CatS incubation reduces the levels of sensory neuron-associated FKN. (A and B) DRG neurons in culture express FKN immunoreactivity (FKN-ir) (green) on the cell membrane (arrows) as well as intracellularly (asterisks). (C and D) Incubation with rrCatS (10 nM) for 30 min reduces FKN-ir (green) (arrowheads). (E and F) Inactivated (heat-denatured) CatS (10 nM) does not significantly reduce FKN-ir (green). (G) Quantitative analysis of FKN-ir in cultured DRG, three independent experiments. ∗∗, P < 0.01 versus vehicle. (H) Quantitative analysis of FKN protein in cultured DRG extracts by using ELISA. Activated rrCatS was incubated for 30 min. Data represent three independent experiments (two rats per experiment). ∗, P < 0.05 versus vehicle. (I) Quantitative analysis of membrane and intracellular FKN-ir at the midplane of cultured DRG (e.g., K and N). Data represent three independent experiments. ∗, P < 0.05. (J–O) A series of z-stack images of DRG neurons incubated without rrCatS (J–L) or in the presence of activated rrCatS (M–O). Images were taken with the Zeiss Axioplan 2 fluorescence microscope via a Zeiss ApoTome system. DAPI (blue) was used as a nuclear marker for all of the panels. (Scale bars: 10 μm.) I-CatS, inactivated CatS.
Fig. 5.
Fig. 5.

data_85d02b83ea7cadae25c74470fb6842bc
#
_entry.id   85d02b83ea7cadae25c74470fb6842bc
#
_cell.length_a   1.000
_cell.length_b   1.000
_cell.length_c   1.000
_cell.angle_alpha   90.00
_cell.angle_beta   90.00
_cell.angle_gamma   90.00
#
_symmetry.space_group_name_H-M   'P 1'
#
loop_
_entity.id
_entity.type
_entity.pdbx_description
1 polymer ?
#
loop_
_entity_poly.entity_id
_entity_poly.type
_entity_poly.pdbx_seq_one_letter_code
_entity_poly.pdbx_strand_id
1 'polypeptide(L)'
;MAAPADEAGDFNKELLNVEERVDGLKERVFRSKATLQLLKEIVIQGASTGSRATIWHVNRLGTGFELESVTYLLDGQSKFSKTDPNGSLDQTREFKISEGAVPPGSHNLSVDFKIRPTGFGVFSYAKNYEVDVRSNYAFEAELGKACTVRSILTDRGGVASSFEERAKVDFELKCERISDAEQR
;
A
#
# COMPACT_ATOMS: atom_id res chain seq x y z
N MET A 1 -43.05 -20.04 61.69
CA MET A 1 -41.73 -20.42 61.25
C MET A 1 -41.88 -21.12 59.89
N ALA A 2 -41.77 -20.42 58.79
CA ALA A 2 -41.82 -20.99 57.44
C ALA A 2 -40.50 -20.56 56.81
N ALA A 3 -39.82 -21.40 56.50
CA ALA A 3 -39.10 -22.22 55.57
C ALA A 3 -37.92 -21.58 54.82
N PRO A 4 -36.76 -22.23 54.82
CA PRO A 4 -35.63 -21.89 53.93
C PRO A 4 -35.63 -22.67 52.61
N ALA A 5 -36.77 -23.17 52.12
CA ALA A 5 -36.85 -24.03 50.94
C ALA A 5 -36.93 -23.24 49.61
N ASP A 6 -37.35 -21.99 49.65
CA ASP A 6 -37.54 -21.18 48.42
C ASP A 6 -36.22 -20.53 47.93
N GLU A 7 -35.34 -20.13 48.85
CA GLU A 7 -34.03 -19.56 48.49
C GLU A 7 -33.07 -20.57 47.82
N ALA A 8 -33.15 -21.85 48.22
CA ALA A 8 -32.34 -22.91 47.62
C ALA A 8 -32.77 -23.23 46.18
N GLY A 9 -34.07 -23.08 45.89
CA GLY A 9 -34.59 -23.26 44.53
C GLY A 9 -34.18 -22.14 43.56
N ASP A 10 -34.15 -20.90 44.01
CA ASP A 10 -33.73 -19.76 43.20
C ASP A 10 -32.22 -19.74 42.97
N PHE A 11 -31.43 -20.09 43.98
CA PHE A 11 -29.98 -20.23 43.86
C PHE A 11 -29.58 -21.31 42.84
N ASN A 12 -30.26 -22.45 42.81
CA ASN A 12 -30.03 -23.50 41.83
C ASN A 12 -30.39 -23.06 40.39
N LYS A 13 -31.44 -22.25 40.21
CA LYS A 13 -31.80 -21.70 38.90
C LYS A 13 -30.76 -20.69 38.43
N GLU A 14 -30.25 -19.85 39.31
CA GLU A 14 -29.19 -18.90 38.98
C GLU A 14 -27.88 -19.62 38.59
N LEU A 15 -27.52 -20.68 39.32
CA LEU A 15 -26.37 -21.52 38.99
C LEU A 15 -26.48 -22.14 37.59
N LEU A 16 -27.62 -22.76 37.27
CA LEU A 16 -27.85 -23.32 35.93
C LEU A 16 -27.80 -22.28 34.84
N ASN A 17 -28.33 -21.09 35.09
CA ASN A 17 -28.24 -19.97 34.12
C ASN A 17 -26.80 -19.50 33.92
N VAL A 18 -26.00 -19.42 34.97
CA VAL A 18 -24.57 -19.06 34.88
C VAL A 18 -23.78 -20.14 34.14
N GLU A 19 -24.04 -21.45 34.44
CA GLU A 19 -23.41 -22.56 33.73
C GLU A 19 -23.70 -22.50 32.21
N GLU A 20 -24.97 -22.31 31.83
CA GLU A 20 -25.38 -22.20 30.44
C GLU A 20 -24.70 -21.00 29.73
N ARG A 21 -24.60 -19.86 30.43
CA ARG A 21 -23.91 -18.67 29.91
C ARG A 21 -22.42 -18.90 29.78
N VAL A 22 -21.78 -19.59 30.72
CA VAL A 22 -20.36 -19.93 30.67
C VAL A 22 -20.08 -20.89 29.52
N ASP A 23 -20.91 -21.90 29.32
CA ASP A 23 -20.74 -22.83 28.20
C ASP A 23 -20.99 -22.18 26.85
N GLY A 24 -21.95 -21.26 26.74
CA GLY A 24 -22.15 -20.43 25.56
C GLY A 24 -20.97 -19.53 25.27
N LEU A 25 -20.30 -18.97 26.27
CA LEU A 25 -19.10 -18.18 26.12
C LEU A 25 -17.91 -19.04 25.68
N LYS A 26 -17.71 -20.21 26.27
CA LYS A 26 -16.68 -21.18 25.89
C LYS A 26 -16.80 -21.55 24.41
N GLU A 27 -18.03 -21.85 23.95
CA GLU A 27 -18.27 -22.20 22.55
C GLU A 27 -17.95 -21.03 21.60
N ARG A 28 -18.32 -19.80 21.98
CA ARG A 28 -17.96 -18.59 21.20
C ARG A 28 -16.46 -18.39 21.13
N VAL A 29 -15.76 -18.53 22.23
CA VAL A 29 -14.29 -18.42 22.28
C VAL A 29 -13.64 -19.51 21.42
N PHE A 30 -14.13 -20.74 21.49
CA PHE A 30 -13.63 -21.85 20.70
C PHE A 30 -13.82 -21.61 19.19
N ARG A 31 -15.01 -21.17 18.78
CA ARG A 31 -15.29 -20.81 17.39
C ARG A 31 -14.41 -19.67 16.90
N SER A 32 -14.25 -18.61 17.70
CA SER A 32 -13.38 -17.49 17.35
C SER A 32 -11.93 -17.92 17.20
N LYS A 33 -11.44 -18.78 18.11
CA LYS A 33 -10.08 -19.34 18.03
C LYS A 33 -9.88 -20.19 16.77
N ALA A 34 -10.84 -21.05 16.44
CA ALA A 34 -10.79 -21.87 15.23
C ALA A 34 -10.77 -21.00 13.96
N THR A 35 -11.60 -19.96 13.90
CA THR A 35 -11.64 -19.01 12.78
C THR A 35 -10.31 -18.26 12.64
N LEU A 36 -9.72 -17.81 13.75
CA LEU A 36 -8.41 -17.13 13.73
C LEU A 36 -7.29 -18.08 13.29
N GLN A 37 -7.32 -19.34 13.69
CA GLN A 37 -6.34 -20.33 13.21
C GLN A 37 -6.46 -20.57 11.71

FKN-neutralizing antibody prevents CatS-induced hyperalgesia, allodynia, and activation of p38 MAPK in the dorsal horn. CatS-induced allodynia does not develop in CX3CR1-knockout mice. (A) Intrathecal injection of a rat FKN-neutralizing antibody (anti-FKN, 1 μg per rat) 1 h before intrathecal administration of either activated rrCatS (1 μg per rat) or FKN (amino acids 25–100; 30 ng per rat) prevents both CatS- and FKN-induced mechanical hyperalgesia. One microgram of IgG per rat was used as a control. ∗∗∗, P < 0.001 versus IgG + FKN or IgG + CatS. (B) Intrathecal injection of anti-FKN (1 μg per rat) 1 h before intrathecal administration of activated rrCatS (1 μg per rat, twice at 4-h intervals) or FKN (amino acids 25–100; 30 ng per rat) prevents CatS- and FKN-induced mechanical allodynia measured 1 h after CatS or FKN injections. ∗∗∗, P < 0.001 versus relevant control group (CatS, FKN, or Control IgG), six rats per group. (C) Intrathecal rrCatS (1.5 μg per mouse, twice at 4-h intervals) induces allodynia in wild-type but not CX3CR1-knockout mice. ∗, P < 0.05 versus wild-type mouse values at time 0. ∗∗, P < 0.01; ∗∗∗, P < 0.001 versus wild-type mice, six mice per group. (D–G) Activation of p38 MAPK after intrathecal delivery of control IgG (1 μg per rat) (D), FKN (30 ng per rat) (E), or activated rrCatS (1 μg per rat) (F) 15 min after injection. Anti-FKN (1 μg per rat) prevented rrCatS-induced p38 activation (G). (Scale bars: D–G, 100 μm.) (H) Quantitative analysis of p38 phosphorylation in the dorsal horn. ∗∗∗, P < 0.001, four rats per group. (I) CatS-activated p38 (green) colocalizes with OX42 (red) in the dorsal horn, but not with either GFAP (J, red) or NeuN (K, red). (Scale bars: I–K, 50 μm.)